Do lawyers have an ethical obligation of humility?
We know lawyers have an ethical duty of competence and supervision. But, in a practice environment which increasingly requires that attorneys manage and participate in cross-functional teams, don’t we also have a duty to manifest the humility required to be good managers and team members?
It’s not news that lawyers often take a posture of omniscience. This may be a function of the natural disposition of many who enter the profession, or a more carefully cultivated strategic affect—or both. In either event, that pose is less convincing, and less productive (if it ever was) when faced with matters that span multiple geographies, pull in disparate stakeholders, leverage myriad technologies, and trigger critical financial pressures—just to name a very few of the various factors that are often in play.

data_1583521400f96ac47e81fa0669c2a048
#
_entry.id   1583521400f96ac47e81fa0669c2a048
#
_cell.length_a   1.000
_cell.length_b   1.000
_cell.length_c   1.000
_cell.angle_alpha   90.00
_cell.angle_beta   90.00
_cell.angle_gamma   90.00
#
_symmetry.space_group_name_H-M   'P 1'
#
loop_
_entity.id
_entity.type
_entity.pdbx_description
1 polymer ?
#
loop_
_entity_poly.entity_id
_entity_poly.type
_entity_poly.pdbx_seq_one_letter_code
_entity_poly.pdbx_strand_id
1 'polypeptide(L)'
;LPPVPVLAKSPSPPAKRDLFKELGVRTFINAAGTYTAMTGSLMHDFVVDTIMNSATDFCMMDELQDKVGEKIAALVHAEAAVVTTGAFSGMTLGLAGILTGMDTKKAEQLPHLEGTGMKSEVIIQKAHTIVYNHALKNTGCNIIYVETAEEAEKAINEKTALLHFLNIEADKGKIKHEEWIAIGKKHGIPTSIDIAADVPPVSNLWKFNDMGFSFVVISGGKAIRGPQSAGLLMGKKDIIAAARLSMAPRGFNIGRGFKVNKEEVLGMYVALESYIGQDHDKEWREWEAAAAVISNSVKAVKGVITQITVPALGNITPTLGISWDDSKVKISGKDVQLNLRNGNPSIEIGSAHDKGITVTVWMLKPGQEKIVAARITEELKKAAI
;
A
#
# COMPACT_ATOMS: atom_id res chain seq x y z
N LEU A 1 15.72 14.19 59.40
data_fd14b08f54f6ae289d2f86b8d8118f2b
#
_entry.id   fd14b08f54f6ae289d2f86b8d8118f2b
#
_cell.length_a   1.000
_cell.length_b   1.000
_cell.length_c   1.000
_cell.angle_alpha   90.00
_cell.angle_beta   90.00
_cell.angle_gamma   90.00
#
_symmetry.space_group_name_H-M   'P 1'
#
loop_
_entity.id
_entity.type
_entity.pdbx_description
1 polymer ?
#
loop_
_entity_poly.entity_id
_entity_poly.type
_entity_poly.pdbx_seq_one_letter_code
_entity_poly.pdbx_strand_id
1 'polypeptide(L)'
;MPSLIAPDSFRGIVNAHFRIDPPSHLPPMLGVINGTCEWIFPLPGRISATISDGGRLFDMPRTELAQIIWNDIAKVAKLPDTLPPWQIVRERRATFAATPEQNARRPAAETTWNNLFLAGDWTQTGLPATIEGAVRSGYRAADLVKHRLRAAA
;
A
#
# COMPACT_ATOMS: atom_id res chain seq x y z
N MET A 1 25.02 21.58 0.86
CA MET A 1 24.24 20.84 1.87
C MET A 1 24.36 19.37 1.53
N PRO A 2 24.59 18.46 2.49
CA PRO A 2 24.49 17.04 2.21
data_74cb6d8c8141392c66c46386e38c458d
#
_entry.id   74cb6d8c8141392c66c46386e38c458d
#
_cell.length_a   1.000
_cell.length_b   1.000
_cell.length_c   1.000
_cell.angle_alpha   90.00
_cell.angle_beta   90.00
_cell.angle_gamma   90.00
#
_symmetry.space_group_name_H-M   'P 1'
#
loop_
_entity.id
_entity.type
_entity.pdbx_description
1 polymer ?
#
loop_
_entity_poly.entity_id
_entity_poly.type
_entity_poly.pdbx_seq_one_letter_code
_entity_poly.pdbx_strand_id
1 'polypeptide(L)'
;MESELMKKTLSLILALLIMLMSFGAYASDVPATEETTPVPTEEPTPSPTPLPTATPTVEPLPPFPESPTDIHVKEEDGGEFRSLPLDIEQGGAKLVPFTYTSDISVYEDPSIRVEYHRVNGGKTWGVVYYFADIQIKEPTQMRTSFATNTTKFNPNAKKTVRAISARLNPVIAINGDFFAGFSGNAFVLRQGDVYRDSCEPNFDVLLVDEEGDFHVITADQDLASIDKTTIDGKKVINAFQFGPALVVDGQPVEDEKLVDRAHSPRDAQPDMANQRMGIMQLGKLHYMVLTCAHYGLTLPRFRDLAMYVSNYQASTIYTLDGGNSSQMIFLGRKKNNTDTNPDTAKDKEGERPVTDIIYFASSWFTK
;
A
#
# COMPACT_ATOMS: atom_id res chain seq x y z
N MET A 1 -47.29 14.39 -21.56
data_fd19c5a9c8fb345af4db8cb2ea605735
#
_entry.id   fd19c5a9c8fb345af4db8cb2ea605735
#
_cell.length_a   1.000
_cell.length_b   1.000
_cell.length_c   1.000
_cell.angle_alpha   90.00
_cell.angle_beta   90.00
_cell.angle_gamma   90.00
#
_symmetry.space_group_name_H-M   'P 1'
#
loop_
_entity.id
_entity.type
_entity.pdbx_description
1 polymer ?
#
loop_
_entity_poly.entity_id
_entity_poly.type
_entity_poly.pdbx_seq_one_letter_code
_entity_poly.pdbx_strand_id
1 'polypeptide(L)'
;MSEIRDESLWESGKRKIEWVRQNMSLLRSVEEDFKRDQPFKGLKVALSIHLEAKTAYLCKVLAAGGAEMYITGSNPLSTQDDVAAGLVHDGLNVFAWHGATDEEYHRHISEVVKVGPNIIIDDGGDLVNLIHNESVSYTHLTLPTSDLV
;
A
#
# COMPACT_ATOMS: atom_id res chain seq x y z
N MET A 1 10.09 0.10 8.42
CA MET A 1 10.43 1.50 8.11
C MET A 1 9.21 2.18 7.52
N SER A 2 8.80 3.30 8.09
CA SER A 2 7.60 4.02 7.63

In this environment, attorneys must rely on the expertise—not just the labor—of many contributors, including, non-lawyers and “junior” team members. And these same attorneys must be able to create a working environment that fosters the enthusiastic, candid, and sustained involvement of those contributors. Trained in the intensely hierarchical institutions of the profession, i.e., firms and courts, this can be very challenging for many lawyers.
Not, however, to put too fine a point on it . . . get over it. Seriously. Those who don’t are failing their clients.
Start by remembering that team leadership and team participation are not, and cannot, be mutually exclusive. Next, ask whether it’s possible to fulfill your duties of competence and supervision without also being humble enough to encourage and respond to novel, or opposing, views and facts from collaborators at all levels?
It’s long past time for the lawyers to recognize they have to
fulfill a duty of humility if they hope to provide the most effective possible
representation for their clients.